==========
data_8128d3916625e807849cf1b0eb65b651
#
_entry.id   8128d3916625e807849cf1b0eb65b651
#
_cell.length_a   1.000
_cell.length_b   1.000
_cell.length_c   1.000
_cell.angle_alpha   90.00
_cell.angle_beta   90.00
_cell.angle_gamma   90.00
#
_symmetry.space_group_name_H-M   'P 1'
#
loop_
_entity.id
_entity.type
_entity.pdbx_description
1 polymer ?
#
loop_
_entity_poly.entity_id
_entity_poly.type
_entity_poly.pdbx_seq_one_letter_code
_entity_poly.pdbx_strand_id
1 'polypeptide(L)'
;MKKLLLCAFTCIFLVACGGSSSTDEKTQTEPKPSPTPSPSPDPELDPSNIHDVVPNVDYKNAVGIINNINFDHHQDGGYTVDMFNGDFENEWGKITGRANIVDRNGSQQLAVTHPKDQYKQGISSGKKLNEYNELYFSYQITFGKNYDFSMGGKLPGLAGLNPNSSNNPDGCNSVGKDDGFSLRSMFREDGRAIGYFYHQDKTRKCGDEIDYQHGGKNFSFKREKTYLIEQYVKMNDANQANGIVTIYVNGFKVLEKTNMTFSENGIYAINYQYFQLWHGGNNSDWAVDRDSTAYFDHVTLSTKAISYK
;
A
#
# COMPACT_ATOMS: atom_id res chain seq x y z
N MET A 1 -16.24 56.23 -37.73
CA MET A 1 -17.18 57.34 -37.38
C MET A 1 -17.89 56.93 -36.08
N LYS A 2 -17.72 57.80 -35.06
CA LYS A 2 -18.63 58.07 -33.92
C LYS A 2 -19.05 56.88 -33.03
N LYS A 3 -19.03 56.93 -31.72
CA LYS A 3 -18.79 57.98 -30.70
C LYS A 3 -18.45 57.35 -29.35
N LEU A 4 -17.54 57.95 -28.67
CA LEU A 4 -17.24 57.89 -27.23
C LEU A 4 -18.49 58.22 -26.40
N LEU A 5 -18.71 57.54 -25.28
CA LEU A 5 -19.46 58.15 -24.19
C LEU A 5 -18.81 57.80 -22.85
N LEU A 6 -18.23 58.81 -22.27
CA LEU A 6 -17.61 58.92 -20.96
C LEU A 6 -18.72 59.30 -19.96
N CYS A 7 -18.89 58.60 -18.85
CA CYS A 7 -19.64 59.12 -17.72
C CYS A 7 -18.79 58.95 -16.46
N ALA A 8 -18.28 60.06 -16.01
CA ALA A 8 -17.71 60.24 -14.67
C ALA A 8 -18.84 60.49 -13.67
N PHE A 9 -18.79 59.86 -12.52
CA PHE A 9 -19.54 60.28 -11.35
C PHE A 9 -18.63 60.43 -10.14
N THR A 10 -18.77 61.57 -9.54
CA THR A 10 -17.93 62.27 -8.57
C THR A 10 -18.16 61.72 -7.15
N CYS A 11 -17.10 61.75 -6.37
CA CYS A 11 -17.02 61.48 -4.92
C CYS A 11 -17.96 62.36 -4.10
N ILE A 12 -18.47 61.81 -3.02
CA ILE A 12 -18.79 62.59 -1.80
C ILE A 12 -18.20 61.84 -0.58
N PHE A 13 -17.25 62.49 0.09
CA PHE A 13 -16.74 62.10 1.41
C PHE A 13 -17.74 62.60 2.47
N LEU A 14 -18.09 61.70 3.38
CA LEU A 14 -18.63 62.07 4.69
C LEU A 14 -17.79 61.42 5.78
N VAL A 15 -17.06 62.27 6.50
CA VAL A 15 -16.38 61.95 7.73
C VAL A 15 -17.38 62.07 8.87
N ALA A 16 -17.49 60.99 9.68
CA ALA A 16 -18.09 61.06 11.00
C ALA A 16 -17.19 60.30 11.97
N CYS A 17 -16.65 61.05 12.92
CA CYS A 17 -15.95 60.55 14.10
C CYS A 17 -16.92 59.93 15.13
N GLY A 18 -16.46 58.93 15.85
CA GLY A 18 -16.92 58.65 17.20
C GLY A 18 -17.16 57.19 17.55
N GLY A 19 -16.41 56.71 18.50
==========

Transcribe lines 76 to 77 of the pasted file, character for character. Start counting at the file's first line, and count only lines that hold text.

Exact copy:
N ALA A 16 -17.49 60.99 9.68
CA ALA A 16 -18.09 61.06 11.00